CONCORD, N.C. — On Saturday afternoon, Jimmie Johnson was at home in Charlotte, N.C., packing his suitcase for the 24 Hours of Le Mans.
As one of three drivers who are part of NASCAR’s Garage 56 program, the seven-time Cup Series champion is set to race in the world-renowned endurance contest on June 10-11 at the famed Sarthe Circuit. His co-drivers are former Le Mans winner Mike Rockenfeller and Formula 1 champion Jenson Button
On Sunday evening, Johnson’s leading obligation was to appear on the starting grid of the Coca-Cola 600 at Charlotte Motor Speedway.
The Legacy Motor Club co-owner was due for his third Cup Series race of the season, as he is piloting the No. 84 Chevrolet for LMC on a part-time basis this year. The 600-mile marathon around the 1.5-mile oval, which Johnson has won four times in his career, is one of four races he has announced.
On Monday, he had a flight booked to France to begin on-site preparation for Le Mans. The plan was to arrive in Paris by Wednesday for a simulator session for rookie Le Mans drivers to help Johnson better learn the race procedures and protocols.
However, the weather did little to cooperate, as unrelenting rain fell over Charlotte Motor Speedway on Sunday, postponing the Coca-Cola 600 until Monday afternoon.
Despite the tightened schedule, Johnson has remained optimistic about his options.
“We’ve notified the ACO,” Johnson said. “It appears that they’re willing to work with us and try to figure out how to get me some simulator time on Thursday or Friday, or even Wednesday evening if my flight just gets in late and has me behind.”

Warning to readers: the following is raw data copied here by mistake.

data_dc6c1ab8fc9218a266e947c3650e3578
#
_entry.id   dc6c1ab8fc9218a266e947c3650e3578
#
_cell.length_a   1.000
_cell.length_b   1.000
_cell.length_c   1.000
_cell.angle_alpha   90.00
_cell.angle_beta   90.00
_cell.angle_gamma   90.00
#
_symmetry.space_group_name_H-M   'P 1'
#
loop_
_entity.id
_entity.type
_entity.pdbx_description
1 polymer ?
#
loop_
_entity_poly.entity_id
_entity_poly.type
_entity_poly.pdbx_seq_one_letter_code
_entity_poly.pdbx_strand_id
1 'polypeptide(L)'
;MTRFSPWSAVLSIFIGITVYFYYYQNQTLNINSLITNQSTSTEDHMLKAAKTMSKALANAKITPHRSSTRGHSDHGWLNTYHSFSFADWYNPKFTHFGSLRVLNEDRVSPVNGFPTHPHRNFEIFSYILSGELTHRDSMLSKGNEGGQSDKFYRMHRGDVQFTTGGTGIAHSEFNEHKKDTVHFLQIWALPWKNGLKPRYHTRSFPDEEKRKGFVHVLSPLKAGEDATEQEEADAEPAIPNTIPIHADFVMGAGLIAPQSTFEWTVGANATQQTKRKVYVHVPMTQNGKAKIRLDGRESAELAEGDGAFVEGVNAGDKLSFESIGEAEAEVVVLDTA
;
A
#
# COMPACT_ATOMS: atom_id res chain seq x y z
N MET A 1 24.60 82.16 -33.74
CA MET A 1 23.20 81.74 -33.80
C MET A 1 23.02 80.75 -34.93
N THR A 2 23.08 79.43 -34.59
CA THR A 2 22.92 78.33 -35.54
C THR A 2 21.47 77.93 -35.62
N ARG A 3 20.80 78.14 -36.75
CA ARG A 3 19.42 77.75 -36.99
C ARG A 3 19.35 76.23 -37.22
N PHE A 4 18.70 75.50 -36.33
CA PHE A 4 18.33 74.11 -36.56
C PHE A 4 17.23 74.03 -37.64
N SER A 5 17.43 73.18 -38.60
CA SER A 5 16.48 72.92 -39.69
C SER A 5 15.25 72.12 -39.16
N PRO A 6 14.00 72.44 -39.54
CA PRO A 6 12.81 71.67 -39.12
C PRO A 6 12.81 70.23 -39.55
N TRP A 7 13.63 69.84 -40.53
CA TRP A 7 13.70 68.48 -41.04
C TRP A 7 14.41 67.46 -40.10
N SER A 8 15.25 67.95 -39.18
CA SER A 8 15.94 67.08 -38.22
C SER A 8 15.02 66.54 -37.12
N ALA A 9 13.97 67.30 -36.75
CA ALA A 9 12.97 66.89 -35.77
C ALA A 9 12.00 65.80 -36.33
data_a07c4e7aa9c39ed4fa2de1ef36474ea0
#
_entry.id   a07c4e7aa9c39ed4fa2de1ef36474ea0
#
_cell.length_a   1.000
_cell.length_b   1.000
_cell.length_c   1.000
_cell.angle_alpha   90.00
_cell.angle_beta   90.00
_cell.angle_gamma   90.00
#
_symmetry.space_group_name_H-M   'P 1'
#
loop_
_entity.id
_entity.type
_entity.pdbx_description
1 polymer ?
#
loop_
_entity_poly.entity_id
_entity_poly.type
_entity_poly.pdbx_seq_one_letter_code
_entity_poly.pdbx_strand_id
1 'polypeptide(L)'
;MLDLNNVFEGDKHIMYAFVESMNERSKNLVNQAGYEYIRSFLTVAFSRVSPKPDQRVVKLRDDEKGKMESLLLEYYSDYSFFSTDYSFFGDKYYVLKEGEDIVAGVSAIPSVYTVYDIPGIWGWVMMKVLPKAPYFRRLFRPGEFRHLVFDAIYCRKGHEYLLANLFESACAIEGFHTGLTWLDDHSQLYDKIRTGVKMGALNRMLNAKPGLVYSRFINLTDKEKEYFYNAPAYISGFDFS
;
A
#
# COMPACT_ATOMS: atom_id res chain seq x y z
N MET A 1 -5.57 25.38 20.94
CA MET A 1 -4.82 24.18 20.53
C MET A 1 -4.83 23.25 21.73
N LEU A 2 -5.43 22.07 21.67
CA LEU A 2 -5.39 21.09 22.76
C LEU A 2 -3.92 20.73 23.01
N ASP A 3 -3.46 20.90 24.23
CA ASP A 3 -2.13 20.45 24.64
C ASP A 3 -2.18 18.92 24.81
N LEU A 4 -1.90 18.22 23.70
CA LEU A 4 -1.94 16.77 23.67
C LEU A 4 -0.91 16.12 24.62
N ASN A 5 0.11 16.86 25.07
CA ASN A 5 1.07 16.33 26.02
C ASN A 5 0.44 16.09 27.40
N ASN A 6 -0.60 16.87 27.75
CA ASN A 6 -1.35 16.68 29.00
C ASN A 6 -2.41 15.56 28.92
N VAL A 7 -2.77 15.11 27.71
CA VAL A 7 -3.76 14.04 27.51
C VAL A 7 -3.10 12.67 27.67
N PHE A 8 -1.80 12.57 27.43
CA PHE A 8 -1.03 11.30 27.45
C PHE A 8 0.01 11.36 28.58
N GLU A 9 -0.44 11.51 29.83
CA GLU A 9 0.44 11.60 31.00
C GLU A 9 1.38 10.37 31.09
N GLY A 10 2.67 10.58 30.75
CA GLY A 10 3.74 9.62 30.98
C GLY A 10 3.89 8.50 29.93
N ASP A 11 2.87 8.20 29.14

But disrupting his calendar has been the least of his worries, as Johnson instead hones in on his behind-the-wheel task of racing at two of the marquee motorsports events in the world.
First up, the Coca-Cola 600.
“I feel about as ill-prepared for a race than I ever have in my life, with the threat of rain and not getting any seat time in a Next Gen car at this particular track,” Johnson admitted.
Previous to the start of the season, the formerly-retired Cup Series driver made laps at the Phoenix (Ariz.) Raceway oval to test the Next Gen car — introduced to the sport two years after Johnson made his exit from NASCAR.
However, that’s the only intermediate oval experience Johnson has at this point.
The tracks he’s raced at so far are Daytona Int’l Speedway — a 2.5-mile superspeedway in Florida — and Circuit of The Americas — a 3.426-mile road course in Texas.
After finishing 31st during the Daytona 500 and 38th at COTA, Johnson wasn’t left with much confidence about his compatibility with the Next Gen car.
“I rolled into COTA thinking, ‘Alright, it’s going to be like Daytona.’ And I was mistaken for that. These cars really do drive much differently — the mechanical grip level versus the aero-grip is much different. The shocks and the way the internal bump stops work, in addition to the external bump stops on the car,” Johnson described.
“None of that was taking place when I was in the car last and the car drives so much different as a result. So I’m really under-prepared, or ill-prepared, for this weekend’s race.”
Though its odd for the seven-time champion not to roll onto the track expecting a win, the 47-year-old gracefully defined a “good run” at the Coca-Cola 600 as a top-10 or top-15 finish.
Conquering the Charlotte race remains high on his list of priorities, but his concerns about his next role as a Garage 56 driver also weigh heavy on his mind.
“All the sports car racing I’ve done to date, I have been in the fastest car. I’ve only had to worry about looking out the windshield and really not, on a consistent basis, being passed in the GT category,” Johnson said. But at Le Mans, “I am concerned about the top division surprising me in the car somewhere in one of these corners.”
Using his mirrors and anticipating the speed of other cars when they approach from behind are two foreign elements Johnson knows he’ll have to adjust to at the French circuit.
But regardless, crossing Le Mans off his bucket list is a dream come true.
“There’s this great excitement in the back of my mind that I know I’m going to jump on a plane Monday or Tuesday and fly across the pond and get into it,” Johnson said. “But it’s just really exciting, but with so many unknowns. It’s hard to really quantify what I’m going to go embark on.”